merle bernedoodle

Are you looking for a merle bernedoodle? Wanting to know more about merle bernedoodles? It is a lot to take in.  

Key Points:

1. Know the Breeder – Reputable!

2. Know the Parents – Healthy, Happy, and Type of Dogs

3. Avoid Double Doodles

Knowing more about the merle bernedoodle trait, other than how beautiful the dog appears, may make you reconsider. But then again, if bred responsibly, it may not.

What is “Merle?”

Merle refers to the color pattern of the coat of a dog. It is a dilution gene, meaning it dilutes or lightens the dog’s coat in places.

When you think of the merle bernedoodle, you may think of its beautiful characteristics in dogs: the whites, blues, grays, blue eyes… these dogs, indeed, are remarkable. 

When selecting a merle bernedoodle puppy, please be sure you purchase from a responsible breeder. Merle puppies are known to have more health problems, primarily related to their eyes, ears, neurological system, and immune system.

Also, beware of “double merles.” A double merle results from a dog with a merle gene being bred to a dog with a merle gene. This will result in puppies that are significantly disabled, including but not limited to blindness, deafness, neurologic and immune issues.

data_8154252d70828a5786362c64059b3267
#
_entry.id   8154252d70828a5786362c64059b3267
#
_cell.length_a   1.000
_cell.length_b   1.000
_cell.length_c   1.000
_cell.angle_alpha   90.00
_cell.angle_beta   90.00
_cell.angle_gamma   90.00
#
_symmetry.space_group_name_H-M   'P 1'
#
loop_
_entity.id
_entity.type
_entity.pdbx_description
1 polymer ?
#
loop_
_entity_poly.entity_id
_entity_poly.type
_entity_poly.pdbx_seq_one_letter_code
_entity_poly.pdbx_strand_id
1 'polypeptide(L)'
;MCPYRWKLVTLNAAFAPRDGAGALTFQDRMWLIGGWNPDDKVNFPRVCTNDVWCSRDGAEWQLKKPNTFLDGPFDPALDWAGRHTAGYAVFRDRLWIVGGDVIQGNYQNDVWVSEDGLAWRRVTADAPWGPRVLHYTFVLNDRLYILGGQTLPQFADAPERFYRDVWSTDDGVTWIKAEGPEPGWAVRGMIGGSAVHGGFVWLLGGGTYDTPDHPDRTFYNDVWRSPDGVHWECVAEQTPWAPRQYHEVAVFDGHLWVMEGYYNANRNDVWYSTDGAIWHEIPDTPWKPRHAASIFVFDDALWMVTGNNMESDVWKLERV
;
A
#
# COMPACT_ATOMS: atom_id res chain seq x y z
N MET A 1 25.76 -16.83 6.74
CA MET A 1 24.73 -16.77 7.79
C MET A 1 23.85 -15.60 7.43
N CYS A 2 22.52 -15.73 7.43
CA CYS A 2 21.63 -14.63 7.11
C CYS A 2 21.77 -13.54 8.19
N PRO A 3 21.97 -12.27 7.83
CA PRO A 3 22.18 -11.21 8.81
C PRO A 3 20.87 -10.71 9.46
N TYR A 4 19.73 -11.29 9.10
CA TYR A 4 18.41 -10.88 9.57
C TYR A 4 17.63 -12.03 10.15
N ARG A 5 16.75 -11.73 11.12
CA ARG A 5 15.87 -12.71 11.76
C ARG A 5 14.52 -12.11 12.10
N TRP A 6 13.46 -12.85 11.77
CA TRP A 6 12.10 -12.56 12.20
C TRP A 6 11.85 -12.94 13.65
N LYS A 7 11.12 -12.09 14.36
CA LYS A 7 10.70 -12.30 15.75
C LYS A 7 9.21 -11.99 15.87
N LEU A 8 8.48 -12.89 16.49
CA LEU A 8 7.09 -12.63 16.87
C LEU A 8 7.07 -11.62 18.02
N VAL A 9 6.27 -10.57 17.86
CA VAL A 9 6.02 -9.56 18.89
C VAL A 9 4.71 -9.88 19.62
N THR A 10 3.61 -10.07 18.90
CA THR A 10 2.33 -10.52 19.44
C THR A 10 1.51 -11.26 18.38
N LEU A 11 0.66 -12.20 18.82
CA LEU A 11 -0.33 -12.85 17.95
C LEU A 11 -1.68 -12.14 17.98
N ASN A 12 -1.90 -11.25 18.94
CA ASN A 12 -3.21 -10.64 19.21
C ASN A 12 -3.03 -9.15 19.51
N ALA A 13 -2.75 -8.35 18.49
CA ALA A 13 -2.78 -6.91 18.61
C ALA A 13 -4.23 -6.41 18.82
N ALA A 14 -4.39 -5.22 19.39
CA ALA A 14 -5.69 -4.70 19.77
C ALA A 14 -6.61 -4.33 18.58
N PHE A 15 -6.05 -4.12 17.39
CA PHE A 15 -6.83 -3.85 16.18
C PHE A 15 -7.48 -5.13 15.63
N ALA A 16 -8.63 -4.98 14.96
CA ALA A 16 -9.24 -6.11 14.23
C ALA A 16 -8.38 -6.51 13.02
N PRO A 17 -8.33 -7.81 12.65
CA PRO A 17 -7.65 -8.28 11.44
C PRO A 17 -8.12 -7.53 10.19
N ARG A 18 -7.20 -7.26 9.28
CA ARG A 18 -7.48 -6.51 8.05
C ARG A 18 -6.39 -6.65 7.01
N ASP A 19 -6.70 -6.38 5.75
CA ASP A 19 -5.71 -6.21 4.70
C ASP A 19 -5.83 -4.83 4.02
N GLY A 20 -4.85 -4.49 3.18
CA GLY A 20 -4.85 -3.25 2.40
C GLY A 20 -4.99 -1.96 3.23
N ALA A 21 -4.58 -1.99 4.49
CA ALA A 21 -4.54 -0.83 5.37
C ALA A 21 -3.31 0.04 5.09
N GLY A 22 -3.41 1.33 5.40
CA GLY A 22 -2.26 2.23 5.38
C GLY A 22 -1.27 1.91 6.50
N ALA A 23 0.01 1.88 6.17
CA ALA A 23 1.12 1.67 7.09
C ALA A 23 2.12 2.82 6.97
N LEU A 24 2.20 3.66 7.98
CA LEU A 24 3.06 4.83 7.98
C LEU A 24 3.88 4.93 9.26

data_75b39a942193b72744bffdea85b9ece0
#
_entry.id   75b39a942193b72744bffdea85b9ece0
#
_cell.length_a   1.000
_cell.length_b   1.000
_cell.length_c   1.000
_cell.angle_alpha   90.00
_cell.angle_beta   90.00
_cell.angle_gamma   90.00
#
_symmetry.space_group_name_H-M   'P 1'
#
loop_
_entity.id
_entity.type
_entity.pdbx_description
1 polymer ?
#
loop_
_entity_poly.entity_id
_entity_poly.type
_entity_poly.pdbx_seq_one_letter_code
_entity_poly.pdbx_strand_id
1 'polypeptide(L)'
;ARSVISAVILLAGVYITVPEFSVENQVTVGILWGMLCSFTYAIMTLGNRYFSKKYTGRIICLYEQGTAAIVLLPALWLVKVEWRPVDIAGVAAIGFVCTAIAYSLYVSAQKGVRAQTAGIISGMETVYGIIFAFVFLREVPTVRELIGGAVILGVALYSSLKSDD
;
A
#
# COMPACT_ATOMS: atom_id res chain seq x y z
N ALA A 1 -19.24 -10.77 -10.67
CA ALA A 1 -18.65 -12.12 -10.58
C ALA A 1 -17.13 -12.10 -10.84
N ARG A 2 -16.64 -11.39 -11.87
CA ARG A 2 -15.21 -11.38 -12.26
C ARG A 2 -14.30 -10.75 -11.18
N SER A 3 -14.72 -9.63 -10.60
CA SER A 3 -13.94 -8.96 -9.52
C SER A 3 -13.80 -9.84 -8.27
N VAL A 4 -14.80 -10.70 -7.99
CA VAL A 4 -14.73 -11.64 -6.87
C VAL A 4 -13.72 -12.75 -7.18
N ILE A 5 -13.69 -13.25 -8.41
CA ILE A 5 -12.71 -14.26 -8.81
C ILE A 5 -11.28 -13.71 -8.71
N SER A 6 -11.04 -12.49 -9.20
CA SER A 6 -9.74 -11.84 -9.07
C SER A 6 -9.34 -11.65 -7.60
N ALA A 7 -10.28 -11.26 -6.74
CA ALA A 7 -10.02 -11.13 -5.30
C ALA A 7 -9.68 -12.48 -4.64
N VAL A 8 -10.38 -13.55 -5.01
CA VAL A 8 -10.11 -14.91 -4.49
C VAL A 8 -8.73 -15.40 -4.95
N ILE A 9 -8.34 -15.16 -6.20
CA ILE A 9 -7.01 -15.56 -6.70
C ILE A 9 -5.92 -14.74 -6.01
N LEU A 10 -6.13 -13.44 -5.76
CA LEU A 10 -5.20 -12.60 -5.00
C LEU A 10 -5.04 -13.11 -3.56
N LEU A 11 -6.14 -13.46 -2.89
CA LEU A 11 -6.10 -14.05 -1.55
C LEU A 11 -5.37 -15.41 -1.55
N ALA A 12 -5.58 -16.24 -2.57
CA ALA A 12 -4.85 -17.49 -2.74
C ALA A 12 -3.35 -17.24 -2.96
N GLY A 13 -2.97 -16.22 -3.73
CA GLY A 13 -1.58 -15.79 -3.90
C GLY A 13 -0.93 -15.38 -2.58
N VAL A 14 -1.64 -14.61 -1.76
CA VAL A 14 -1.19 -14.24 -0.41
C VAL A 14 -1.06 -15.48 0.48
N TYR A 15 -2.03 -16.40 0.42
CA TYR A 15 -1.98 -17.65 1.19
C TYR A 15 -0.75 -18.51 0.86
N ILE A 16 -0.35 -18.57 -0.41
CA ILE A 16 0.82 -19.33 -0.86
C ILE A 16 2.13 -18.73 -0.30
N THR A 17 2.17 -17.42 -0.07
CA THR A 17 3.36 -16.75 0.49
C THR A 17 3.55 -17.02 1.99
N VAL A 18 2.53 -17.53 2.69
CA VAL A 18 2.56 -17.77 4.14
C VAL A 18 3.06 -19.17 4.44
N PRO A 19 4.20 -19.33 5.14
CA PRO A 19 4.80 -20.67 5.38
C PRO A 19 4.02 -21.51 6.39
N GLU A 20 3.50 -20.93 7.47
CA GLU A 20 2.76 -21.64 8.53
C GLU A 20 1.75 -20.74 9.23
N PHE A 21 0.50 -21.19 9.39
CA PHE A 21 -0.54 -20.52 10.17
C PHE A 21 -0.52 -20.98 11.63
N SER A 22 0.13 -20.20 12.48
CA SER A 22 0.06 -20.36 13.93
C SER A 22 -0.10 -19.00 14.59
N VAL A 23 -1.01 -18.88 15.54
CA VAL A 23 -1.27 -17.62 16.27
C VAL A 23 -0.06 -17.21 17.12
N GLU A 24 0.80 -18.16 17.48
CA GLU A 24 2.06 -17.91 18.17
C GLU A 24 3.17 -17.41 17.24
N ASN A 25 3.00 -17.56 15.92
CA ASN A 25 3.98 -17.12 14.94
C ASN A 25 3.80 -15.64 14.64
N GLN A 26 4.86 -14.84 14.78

Blue Merle Bernedoodle

blue merle bernedoodle

According to the AKC, a blue merle coat consists of “solid black on gray.” The color variations you will see on the blue merle bernedoodle will be very similar to what you see in the picture above. Although not a bernedoodle, the traits are very similar.

Finding a blue merle bernedoodle may be a challenge. And if you do find one, expect to pay $3,000 plus for the puppy. This price tag is due to the rarity of the dog.

Genetically, the mother or the father must possess the merle gene for the puppy to express the merle coat. And even in that situation, a litter is not guaranteed to have a merle puppy.  

*Make sure you know who mom and dad are! I have read reports of breeders mixing a “Bernedoodle” with an Australian Shepherd known to have the merle gene. The resulting dog is NOT entirely a Bernedoodle.  

Also check out: Other types of bernedoodles, such as phantom bernedoodles, or unfurnished bernedoodles